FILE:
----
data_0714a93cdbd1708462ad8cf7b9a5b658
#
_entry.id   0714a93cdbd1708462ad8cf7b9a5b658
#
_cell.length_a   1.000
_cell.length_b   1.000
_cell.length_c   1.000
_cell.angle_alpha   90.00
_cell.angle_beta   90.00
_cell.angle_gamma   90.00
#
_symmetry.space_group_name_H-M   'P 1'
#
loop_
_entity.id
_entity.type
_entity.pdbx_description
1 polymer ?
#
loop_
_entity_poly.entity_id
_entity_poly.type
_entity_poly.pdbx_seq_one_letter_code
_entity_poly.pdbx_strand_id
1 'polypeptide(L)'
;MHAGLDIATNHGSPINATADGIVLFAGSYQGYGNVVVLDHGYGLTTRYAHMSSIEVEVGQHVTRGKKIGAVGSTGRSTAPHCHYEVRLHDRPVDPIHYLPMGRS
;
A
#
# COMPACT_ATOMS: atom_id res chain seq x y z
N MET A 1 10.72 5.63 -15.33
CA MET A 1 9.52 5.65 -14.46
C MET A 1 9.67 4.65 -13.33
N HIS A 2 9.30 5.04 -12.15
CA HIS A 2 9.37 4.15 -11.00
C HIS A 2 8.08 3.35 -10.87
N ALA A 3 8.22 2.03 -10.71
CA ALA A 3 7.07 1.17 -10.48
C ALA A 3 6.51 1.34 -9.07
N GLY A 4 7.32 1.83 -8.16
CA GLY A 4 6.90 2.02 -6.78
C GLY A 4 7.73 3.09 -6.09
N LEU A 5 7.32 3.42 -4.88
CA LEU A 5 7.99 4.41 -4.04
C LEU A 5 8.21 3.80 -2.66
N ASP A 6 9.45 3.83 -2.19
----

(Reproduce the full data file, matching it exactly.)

data_0714a93cdbd1708462ad8cf7b9a5b658
#
_entry.id   0714a93cdbd1708462ad8cf7b9a5b658
#
_cell.length_a   1.000
_cell.length_b   1.000
_cell.length_c   1.000
_cell.angle_alpha   90.00
_cell.angle_beta   90.00
_cell.angle_gamma   90.00
#
_symmetry.space_group_name_H-M   'P 1'
#
loop_
_entity.id
_entity.type
_entity.pdbx_description
1 polymer ?
#
loop_
_entity_poly.entity_id
_entity_poly.type
_entity_poly.pdbx_seq_one_letter_code
_entity_poly.pdbx_strand_id
1 'polypeptide(L)'
;MHAGLDIATNHGSPINATADGIVLFAGSYQGYGNVVVLDHGYGLTTRYAHMSSIEVEVGQHVTRGKKIGAVGSTGRSTAPHCHYEVRLHDRPVDPIHYLPMGRS
;
A
#
# COMPACT_ATOMS: atom_id res chain seq x y z
N MET A 1 10.72 5.63 -15.33
CA MET A 1 9.52 5.65 -14.46
C MET A 1 9.67 4.65 -13.33
N HIS A 2 9.30 5.04 -12.15
CA HIS A 2 9.37 4.15 -11.00
C HIS A 2 8.08 3.35 -10.87
N ALA A 3 8.22 2.03 -10.71
CA ALA A 3 7.07 1.17 -10.48
C ALA A 3 6.51 1.34 -9.07
N GLY A 4 7.32 1.83 -8.16
CA GLY A 4 6.90 2.02 -6.78
C GLY A 4 7.73 3.09 -6.09
N LEU A 5 7.32 3.42 -4.88
CA LEU A 5 7.99 4.41 -4.04
C LEU A 5 8.21 3.80 -2.66
N ASP A 6 9.45 3.83 -2.19